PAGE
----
Authorities Turn Back 96 at Border with Tunisia
March 26, 2013
The Algerian authorities are disrupting the legitimate activities of local human rights and civil society activists, as they have so many times before.
Eric Goldstein, deputy Middle East and North Africa director

(Tunis) – Algerian authorities illegally restricted rights to free movement when they barred 96 Algerian civil society activists from travelling to Tunisia, without giving any reason. Border officials stopped the activists on March 25 as they were about to enter Tunisia, where they intended to attend the World Social Forum. The forum, a global gathering of approximately 50,000 activists on areas such as human rights and the environment, runs from March 26 to March 30, 2013.

The Algerian activists included members of the Algerian League for Human Rights, the National Autonomous Union of Public Administration Staff (Syndicat National Autonome des personnels de l’administration publique, SNAPAP), SOS disparus, and other non-governmental organizations. Officials would not let them through when they arrived at the Layoun border crossing at 3 a.m., and after a delay of three hours, police told them they were not permitted to cross the border.

“The Algerian authorities are disrupting the legitimate activities of local human rights and civil society activists, as they have so many times before,” said Eric Goldstein, deputy Middle East and North Africa director at Human Rights Watch. “It is high time they end their campaign of harassment and intimidation of reform advocates, and observe their obligations under international law.”

Mourad Tchiko, a member of the national bureau of SNAPAP and one of the designated leaders of the Algerian delegation to the WSF, told Human Rights Watch that police did not explain why the authorities had decided not to allow the activists to cross into Tunisia. They said only “that they have instructions,” Tchiko said.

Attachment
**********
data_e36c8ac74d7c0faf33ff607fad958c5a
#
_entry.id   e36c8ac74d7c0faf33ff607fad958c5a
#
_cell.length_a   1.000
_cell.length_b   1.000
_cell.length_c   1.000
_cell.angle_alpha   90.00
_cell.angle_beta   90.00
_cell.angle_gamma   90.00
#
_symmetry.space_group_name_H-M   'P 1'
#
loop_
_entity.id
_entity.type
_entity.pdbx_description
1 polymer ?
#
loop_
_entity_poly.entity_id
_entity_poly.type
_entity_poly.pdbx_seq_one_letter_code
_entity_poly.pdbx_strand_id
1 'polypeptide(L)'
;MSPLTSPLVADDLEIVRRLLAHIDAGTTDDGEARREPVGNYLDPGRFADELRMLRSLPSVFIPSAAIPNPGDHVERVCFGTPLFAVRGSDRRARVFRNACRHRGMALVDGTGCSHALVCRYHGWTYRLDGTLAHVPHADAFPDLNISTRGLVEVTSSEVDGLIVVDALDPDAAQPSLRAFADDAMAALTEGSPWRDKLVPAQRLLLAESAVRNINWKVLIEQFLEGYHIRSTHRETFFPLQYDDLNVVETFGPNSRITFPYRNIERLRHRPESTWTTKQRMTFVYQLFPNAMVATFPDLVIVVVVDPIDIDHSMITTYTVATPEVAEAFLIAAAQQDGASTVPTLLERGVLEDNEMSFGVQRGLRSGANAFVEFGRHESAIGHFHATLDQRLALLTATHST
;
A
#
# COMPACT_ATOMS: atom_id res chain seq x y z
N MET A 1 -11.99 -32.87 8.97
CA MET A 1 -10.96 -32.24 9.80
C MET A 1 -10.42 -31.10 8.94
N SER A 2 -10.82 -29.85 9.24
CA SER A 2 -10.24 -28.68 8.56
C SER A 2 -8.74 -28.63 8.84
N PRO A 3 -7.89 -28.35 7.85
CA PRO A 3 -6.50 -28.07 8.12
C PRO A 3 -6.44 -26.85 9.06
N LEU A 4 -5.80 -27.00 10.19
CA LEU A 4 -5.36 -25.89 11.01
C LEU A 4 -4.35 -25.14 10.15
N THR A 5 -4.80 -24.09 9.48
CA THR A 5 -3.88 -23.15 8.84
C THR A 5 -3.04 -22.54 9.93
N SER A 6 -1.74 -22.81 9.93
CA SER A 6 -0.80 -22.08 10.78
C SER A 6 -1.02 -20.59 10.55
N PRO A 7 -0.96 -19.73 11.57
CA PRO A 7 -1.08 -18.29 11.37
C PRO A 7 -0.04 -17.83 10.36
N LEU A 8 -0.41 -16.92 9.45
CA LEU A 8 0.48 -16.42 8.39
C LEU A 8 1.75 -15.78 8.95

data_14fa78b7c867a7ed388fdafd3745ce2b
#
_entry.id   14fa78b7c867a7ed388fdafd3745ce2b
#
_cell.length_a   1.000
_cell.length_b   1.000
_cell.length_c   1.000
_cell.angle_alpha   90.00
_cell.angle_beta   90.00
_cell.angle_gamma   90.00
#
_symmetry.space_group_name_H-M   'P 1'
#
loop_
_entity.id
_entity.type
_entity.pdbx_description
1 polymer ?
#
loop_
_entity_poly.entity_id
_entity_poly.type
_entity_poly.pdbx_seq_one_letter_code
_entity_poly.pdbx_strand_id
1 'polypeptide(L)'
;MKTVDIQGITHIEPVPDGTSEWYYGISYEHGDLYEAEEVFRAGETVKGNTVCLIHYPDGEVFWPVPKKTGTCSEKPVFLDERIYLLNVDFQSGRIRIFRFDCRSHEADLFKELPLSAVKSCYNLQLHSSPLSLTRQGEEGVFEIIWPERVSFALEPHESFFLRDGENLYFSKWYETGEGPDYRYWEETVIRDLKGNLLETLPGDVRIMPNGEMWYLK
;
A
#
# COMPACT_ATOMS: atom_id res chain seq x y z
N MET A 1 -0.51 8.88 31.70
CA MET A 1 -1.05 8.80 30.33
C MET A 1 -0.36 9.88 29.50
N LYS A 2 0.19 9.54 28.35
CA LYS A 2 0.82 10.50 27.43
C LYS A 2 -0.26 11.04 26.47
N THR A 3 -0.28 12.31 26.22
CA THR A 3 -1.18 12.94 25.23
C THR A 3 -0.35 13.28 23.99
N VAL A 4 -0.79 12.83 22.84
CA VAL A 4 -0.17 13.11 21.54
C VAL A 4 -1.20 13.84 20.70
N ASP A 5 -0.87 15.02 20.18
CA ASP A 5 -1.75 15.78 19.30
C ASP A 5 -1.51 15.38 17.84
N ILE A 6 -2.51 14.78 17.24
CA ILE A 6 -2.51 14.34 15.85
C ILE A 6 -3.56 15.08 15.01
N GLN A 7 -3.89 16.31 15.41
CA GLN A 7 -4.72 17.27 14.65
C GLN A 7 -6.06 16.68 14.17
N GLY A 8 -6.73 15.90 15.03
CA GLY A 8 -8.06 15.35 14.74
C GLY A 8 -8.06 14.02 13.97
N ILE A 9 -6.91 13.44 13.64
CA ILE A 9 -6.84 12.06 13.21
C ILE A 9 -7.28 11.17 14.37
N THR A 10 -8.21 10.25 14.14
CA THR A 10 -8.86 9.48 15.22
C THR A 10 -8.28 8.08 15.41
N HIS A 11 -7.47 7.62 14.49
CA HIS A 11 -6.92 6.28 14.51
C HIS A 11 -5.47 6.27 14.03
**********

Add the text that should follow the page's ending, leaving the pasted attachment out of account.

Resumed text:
This latest incident follows the arrest and summary expulsion of 10 foreign nationals from the associations of unemployed workers of the Maghreb on February 20. They travelled to Algiers to attend the first Maghreb Forum for the Fight Against Unemployment and Temporary Work (Forum maghrébin pour la lutte contre le chômage et le travail précaire) on February 20-21, at the Labour Union Centre (Maison des syndicats) in Algiers. Instead, police held them – five Tunisians, three Mauritanians and two Moroccans – at the local police station for several hours before taking them to the airport and expelling them. Police also detained two Algerians, Abdelkader Kherba, amember of the National Committee for the rights of the unemployed (CNDDC), and Tchiko, all day, before releasing them without charge that night.

The International Covenant on Civil and Political Rights, and the African Charter on Human and Peoples’ Rights, both ratified by Algeria, state that everyone has the right to leave any country, including their own. The UN Human Rights Committee, which provides the definitive interpretation of the covenant, has stated it is normally a human rights violation to restrict the freedom of those who wish to travel outside a state to attend a human rights-related meeting.

“It is outrageous that Algerian authorities have barred these activists from travelling to Tunisia to attend the World Social Forum,” Goldstein said. “They should think again and allow the Algerian activists to travel to Tunisia without prevarication or delay.”